Thursday 24 January 2013
Ford Capri was a name used by the Ford Motor Company for three different automobile models. The Ford Consul Capri coupé was produced by Ford of Britain between 1961 and 1964. The Ford Capri coupé was produced by Ford of Europe from 1969 to 1986. The Ford/Mercury Capri convertible was produced by the Ford Motor Company of Australia from 1989 to 1994.
The Capri name was also used by Ford's Lincoln-Mercury Division on six different models which did not bear the Ford name. The Lincoln Cosmopolitan Capri from 1950 to 1951; the Lincoln Capri from 1952 to 1959; the Mercury Comet Capri in 1966–1967; and three different generations of Mercury Capris from 1970 to 1994.
The Capri Mk III was referred to internally as "Project Carla", and although little more than a substantial update of the Capri II, it was often referred to as the Mk III. The first cars were available in March 1978, but failed to halt a terminal decline in sales. The concept of a heavily facelifted Capri II was shown at the 1976 Geneva show: a Capri II with a front very similar to the Escort RS2000 (with four headlamps and black slatted grille), and with a rear spoiler, essentially previewed the model some time before launch. The Mk III featured improved aerodynamics, leading to improved performance and economy over the Mk II and the trademark quad headlamps were introduced.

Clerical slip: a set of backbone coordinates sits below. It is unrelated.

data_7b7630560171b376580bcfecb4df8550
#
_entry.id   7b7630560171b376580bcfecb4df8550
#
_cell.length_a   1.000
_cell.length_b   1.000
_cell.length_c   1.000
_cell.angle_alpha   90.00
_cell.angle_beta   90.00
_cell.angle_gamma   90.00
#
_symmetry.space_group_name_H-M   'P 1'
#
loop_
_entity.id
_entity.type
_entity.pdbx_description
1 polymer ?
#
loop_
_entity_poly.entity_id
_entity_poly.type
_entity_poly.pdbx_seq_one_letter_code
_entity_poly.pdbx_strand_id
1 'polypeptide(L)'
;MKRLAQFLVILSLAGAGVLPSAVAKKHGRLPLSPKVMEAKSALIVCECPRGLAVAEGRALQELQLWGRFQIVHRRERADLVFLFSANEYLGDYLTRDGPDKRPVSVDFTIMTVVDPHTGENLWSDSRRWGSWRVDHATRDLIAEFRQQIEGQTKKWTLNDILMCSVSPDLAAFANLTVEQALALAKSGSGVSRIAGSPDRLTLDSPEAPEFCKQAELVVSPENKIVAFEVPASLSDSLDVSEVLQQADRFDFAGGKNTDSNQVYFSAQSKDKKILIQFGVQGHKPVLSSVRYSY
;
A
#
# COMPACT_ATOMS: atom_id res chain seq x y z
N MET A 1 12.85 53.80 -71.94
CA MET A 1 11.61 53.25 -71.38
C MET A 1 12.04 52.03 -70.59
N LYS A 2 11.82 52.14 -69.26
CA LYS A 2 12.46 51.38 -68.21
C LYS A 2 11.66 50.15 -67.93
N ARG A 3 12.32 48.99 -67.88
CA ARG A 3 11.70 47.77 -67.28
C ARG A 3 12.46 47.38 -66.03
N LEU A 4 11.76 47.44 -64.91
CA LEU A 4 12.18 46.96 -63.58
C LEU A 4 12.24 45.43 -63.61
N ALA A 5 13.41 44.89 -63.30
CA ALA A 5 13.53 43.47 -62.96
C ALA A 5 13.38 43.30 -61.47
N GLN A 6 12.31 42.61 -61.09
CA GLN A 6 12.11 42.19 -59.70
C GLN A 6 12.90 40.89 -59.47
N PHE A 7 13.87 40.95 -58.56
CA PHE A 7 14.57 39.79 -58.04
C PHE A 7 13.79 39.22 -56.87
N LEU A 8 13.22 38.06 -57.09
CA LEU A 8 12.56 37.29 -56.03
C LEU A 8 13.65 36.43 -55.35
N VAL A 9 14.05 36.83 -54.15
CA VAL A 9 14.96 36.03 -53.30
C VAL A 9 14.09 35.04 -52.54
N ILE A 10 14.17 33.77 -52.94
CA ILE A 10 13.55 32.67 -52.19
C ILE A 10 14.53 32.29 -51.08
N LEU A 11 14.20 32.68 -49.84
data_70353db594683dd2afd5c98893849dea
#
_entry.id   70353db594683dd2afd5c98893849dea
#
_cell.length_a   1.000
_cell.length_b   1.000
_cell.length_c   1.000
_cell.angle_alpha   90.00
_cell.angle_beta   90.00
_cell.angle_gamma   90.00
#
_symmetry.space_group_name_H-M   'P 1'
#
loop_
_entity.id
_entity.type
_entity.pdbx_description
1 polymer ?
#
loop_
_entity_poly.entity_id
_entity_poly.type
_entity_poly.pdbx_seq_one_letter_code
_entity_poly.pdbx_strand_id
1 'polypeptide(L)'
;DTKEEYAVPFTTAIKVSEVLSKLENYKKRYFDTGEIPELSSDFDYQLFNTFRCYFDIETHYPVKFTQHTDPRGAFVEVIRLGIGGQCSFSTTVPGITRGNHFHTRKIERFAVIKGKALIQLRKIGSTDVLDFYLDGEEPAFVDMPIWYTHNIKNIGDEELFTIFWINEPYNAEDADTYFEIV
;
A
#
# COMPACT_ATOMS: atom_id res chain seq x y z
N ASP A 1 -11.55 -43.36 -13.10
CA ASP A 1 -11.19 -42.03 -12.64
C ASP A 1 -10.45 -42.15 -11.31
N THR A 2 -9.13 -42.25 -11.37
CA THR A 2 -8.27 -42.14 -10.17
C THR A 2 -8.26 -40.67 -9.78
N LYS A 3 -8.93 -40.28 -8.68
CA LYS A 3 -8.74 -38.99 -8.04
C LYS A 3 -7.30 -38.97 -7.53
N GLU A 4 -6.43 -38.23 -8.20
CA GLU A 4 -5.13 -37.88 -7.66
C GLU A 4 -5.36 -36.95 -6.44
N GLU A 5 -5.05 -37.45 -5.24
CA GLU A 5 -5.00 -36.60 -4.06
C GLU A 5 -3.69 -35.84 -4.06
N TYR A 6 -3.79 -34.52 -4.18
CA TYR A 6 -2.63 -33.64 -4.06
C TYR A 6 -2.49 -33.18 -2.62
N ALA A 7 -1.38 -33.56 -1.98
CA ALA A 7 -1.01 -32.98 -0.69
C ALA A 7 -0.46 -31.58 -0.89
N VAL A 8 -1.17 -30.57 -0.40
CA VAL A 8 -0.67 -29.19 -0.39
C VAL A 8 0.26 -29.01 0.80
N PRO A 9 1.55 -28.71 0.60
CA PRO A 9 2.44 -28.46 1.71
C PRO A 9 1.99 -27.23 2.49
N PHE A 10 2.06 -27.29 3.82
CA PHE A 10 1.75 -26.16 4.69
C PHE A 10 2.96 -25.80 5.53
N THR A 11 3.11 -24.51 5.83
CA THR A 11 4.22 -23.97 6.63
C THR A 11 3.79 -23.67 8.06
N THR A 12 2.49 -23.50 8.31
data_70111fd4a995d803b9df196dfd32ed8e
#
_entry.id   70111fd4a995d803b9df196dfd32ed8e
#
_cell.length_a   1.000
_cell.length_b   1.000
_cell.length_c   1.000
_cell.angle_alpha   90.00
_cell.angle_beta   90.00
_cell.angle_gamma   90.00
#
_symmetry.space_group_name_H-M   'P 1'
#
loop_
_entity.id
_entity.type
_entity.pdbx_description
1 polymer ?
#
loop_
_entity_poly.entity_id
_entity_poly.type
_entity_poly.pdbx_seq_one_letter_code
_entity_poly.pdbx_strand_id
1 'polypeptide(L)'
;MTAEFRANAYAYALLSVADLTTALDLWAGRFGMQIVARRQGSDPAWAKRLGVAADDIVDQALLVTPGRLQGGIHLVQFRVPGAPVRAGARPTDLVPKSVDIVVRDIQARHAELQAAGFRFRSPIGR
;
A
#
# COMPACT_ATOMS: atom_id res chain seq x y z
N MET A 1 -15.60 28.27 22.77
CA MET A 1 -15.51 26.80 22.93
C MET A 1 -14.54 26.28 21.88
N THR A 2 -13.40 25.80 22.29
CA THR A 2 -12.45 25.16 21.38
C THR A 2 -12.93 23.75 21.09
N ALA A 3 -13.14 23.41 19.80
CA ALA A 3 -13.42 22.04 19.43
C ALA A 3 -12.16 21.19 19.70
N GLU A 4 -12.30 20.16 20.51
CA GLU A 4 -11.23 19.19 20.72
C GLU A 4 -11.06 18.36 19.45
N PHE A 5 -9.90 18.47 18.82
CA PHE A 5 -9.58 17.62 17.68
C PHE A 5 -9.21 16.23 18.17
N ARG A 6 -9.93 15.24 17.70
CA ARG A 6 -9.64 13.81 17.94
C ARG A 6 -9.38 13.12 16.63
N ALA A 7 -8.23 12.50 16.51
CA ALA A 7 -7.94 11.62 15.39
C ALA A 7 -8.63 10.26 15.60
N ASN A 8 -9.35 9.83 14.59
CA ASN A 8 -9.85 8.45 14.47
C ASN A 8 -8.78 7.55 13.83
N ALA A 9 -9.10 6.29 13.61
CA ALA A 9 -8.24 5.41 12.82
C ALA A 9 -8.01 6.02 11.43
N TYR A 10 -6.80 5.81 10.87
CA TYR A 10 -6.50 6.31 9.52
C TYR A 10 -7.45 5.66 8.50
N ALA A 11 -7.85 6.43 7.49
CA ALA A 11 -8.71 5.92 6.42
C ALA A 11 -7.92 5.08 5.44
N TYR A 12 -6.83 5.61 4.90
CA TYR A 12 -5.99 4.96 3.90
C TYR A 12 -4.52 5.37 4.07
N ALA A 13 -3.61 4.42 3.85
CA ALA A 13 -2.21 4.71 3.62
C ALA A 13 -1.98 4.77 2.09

At launch the existing engine and transmission combinations of the Capri II were carried over, with the 3.0 S model regarded as the most desirable model although the softer Ghia derivative with automatic, rather than manual transmission, was the bigger seller of the two V6-engined models.
Ford began to focus their attention on the UK Capri market as sales declined, realizing the car had something of a cult following there. Unlike sales of the contemporary 4-door Cortina, Capri sales in Britain were to private buyers who would demand less discounts than fleet buyers allowing higher margins with the coupé. Ford tried to maintain interest in 1979 with Ford Rallye Sport, Series X, "X Pack" options from the performance oriented RS parts range. Although expensive and slow selling these proved that the press would enthusiastically cover more developed Capris with higher performance.
Despite being the most popular sporting model in Britain for most of its production life, the third generation Capri was also one of the most stolen cars in Britain during the 1980s and early 1990s, being classified as "high risk" of theft in a Home Office report.
- engine: V6
- capacity: 2800 cc
- horsepower: 160 HP
- gearbox: 5+1
- top speed: 210 km/h